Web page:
Turkey Real Estate Report Q4 2011
- ID: 1954363
- October 2011
- Region: Turkey
- 38 Pages
- Business Monitor International
Turkey’s real estate market is in a highly advantageous position. The sector’s fundamentals are sound owing to a high-performing economy, the strength of the banking system, high employment, industrialisation, rapid population growth, urbanisation, foreign direct investment and social housing investment by the government’s Housing Development Administration.
Additionally, the economy’s growth rate has been spectacular, with Q111 real GDP growing 11% yearon- year (y-o-y) and BMI's real GDP growth forecast for 2011 set at 7%. However, BMI notes that leading indicators are already showing signs of moderation, and it forecasts a slowdown in GDP growth to 4.5% in 2012. Overheating pressures also remain a concern, with consumer price inflation hitting 6.7% y-o-y in August, and the central bank is likely to keep interest rates at 5.75% to the end of the year. There is a risk of a new global downturn, which would lead to falling business and consumer confidence and would threaten real estate market fundamentals.
Demand for office space, especially in Istanbul, is growing and is generally likely to continue doing so. In the city, especially in premium areas, increasing demand combined with limited supply is lowering vacancy rates and leading to rent increases.
In the retail sub-sector, high consumer demand for retail products – owing to sustained high consumer purchasing power at a time of low unemployment – has tended to push up retail rents, especially in prime areas. Although the market was flat in 2009 and early 2010, the sector has revived. Retail projects are being completed throughout the country – not just the main cities of Istanbul, Ankara and Izmir – and are trading successfully.
Industrial production is in good shape, and the industrial sub-sector is expected to maintain its momentum throughout 2011. Industrial vacancy rates in Istanbul are among the lowest of any of the countries whose real estate sectors are profiled by BMI. This is largely a reflection of the country’s highly favourable economic fundamentals. Logistics is the leading industrial sub-sector, driven by increasing industrial production and growing export-import and retail markets, with increased outsourcing to third-party logistics companies.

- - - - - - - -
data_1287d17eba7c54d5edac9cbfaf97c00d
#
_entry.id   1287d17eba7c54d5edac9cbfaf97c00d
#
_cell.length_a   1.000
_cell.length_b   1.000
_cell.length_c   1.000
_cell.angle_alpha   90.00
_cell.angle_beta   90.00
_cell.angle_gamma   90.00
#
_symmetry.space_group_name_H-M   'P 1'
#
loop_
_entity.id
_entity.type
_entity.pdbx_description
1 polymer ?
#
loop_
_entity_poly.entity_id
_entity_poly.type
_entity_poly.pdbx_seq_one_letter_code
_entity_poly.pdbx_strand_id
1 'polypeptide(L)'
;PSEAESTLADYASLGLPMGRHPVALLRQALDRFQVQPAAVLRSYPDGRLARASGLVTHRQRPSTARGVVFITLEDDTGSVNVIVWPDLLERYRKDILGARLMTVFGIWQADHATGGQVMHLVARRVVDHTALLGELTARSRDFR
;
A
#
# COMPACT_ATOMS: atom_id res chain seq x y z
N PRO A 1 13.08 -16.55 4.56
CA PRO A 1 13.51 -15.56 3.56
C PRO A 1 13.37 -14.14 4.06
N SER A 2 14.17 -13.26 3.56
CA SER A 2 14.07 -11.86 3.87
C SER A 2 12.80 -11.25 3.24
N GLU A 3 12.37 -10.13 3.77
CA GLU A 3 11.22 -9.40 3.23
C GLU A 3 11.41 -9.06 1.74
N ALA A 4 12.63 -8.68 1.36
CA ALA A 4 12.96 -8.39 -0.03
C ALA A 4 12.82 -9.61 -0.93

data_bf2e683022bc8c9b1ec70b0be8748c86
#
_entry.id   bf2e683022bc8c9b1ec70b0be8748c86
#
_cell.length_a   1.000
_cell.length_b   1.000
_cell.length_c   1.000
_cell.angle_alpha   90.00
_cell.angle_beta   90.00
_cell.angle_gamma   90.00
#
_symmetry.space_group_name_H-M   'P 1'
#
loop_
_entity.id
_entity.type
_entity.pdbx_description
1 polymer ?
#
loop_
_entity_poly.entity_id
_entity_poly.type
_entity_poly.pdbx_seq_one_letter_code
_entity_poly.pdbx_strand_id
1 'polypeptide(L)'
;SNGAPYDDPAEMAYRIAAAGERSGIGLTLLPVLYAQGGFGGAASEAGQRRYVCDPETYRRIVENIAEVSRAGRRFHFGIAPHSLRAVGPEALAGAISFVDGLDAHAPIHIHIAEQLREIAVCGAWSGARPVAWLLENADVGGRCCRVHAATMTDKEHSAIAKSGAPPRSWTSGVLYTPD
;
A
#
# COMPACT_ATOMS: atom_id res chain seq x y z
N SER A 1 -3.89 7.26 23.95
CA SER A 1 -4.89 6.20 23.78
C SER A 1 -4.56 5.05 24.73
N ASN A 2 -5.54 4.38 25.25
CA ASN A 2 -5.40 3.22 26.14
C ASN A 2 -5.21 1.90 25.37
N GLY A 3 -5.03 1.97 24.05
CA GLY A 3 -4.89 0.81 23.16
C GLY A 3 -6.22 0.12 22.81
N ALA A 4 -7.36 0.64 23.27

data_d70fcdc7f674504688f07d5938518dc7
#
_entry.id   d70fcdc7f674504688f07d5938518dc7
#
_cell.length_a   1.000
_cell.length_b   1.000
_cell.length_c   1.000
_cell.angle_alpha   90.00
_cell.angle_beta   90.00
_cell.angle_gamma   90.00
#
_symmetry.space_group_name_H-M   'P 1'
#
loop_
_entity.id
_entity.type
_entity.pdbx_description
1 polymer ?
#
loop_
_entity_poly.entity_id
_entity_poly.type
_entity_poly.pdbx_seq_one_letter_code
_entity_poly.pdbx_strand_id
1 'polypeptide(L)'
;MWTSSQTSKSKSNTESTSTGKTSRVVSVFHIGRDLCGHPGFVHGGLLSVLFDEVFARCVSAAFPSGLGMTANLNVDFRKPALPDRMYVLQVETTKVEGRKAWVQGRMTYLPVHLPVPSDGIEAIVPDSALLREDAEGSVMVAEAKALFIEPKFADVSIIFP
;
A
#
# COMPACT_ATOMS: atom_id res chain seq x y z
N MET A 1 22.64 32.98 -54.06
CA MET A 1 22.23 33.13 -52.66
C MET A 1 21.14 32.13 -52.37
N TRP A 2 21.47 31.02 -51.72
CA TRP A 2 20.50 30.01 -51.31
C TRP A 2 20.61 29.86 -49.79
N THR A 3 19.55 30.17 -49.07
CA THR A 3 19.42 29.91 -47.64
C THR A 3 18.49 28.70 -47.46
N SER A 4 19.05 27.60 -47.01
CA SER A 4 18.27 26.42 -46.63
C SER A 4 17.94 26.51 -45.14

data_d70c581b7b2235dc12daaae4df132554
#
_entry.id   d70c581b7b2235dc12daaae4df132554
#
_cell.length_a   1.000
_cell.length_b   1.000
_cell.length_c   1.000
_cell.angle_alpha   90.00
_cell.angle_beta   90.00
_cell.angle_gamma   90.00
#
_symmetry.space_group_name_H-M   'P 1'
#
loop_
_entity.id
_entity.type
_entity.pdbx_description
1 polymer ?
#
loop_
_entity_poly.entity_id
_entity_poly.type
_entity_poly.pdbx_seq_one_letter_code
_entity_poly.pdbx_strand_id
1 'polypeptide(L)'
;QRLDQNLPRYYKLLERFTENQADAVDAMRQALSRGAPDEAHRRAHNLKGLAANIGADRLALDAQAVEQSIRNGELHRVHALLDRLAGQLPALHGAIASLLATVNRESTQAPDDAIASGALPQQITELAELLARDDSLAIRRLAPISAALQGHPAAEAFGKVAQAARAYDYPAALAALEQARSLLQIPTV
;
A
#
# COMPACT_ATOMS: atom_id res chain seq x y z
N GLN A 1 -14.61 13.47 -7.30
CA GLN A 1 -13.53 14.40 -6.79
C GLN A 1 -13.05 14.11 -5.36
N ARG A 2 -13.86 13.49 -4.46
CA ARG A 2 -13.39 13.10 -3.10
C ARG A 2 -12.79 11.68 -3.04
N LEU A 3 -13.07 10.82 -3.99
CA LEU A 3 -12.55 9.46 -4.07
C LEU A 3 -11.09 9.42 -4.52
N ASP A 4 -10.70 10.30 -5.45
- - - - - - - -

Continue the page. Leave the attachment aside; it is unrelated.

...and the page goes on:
- Real estate fundamentals are sound and favourable, based on a high-performing economy, among other factors.
- Demand for housing is very high and should remain so. Turkey requires an additional 3 million housing units from 2011-2015, and 500,000 extra housing units will be needed each year to 2027. The Turkish real estate investment trust (REIT) sector is increasingly active, affording financial opportunities in a relatively institutionalised and transparent area.
Key Risks To Outlook
- Turkey’s banking regulator is considering increasing housing deposits from 25% to 40%, a move that would adversely affect REITs.
- If there is a new global downturn, falling business and consumer confidence would threaten real estate market fundamentals.
- Turkey’s real GDP growth is expected to slow in 2012, and the economy remains at risk of overheating. The central bank is likely to keep interest rates on hold throughout 2011.
- Turkey is facing increased security and political problems. There is instability in Syria, Israel and other Middle Eastern nations, and Turkey is in profound disagreement with Israel over attacks on a flotilla earlier in 2011. Internally, renewed military clashes with the Kurds and large street protests in Istanbul have further increased political pressure on the government over this long-standing issue. SHOW LESS READ MORE >
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